Fáskrúðsfjörður sometimes known as Búðir is a small town with around 700 inhabitants in the East of Iceland, whose history greatly links to France.
The emblem of the town is a boat called Rex. Rex, you can easily see when you arrive at the town; at the west of the village, near the sports field. Einar Sigurðsson built this magnificent vessel; you can see a monument dedicated to him on the hill above Rex. Kolfreyjustaður is the locality of a small church built in 1878. The tale goes that the giant Kolfreyja lived nearby, and she would frighten parish priests whenever the opportunity arose. To the east of Fáskrúðsfjörður, several waterfalls are hidden along the roadside; the most popular is undoubtedly Gilsárfoss because you can walk behind the fall. The walk along the river Gilsa takes about a quarter of an hour. South Fjord of Fáskrúðsfjörður is the hamlet of Hafnarnes, a small village of fishermen settled there in the early twentieth century. In the sixties, many fishermen left the fishing scene, and the hamlet was found abandoned in seventies.
The French Project focuses on preserving the heritage of the French fishermen and sailors who were an important part of the Fáskrúðsfjörður community in the 19th century. The project was set up to restore, among others things, five of the buildings constructed at the time by the French: the hospital, the doctor’s house, the hospital, the mortuary and chapel. All buildings, except for the doctor’s house, have been moved or rebuilt. The French hospital at Fáskrúðsfjörður, built in 1903, is one of the main French heritage buildings in the region. The hospital was removed from its location in the town in 1939 and moved to Hafnarnes. From 1939 to 1964 the hospital served as a school and then after that remained abandoned. In 2010, the hospital was handed over to its place of origin and was restored thanks to Minjavernd, the institution of the Icelandic heritage. The restoration of the hospital is complete since 2014, and the building is now a museum and a hotel. The morgue rebuilt in its entirety, is the replica of the original morgue, except that today it is used as an office.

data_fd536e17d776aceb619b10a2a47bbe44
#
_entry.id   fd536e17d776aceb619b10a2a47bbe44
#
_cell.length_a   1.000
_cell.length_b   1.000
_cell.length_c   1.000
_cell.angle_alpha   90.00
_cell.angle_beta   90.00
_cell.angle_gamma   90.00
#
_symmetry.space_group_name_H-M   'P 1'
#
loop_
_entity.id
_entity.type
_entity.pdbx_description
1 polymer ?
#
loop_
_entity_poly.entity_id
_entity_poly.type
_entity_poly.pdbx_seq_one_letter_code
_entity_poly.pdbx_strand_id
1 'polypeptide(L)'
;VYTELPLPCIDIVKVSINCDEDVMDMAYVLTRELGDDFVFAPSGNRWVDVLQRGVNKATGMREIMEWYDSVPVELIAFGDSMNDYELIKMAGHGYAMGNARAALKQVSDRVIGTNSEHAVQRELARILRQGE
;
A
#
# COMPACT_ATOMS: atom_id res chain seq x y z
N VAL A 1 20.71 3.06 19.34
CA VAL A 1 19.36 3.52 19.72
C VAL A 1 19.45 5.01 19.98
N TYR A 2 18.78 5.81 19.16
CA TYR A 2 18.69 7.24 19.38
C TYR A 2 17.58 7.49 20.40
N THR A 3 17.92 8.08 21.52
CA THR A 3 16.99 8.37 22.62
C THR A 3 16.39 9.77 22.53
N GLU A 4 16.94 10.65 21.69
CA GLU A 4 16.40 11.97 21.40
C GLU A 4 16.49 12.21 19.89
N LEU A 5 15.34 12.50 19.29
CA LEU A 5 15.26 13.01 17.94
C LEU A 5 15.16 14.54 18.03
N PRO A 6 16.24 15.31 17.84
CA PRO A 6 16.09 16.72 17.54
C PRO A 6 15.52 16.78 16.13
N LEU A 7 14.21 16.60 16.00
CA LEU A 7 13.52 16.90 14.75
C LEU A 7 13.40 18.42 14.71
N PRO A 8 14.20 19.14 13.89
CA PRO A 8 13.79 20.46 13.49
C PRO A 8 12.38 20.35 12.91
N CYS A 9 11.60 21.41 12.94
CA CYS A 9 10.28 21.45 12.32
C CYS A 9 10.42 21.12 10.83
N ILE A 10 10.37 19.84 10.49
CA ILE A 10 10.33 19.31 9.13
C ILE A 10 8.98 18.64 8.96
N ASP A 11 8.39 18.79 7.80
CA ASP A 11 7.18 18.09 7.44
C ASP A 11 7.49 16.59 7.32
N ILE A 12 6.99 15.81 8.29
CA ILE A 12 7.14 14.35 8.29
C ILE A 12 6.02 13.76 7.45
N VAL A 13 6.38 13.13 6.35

To the east of the village, there is a cemetery where the 49 French and Belgian sailors who lost their lives in Iceland or on its coast were laid to rest. The cemetery is easily accessible by a small path. Every year homage is paid to the missing sailors; during the French Days Festival. This festival, created in 1996, offers many activities, both Icelandic, and French throughout Fáskrúðsfjörður. In the village, street names and the various signs are in both languages – Icelandic and French.
Fáskrúðsfjörður is a twin town with the town Gravelines in the North of France.
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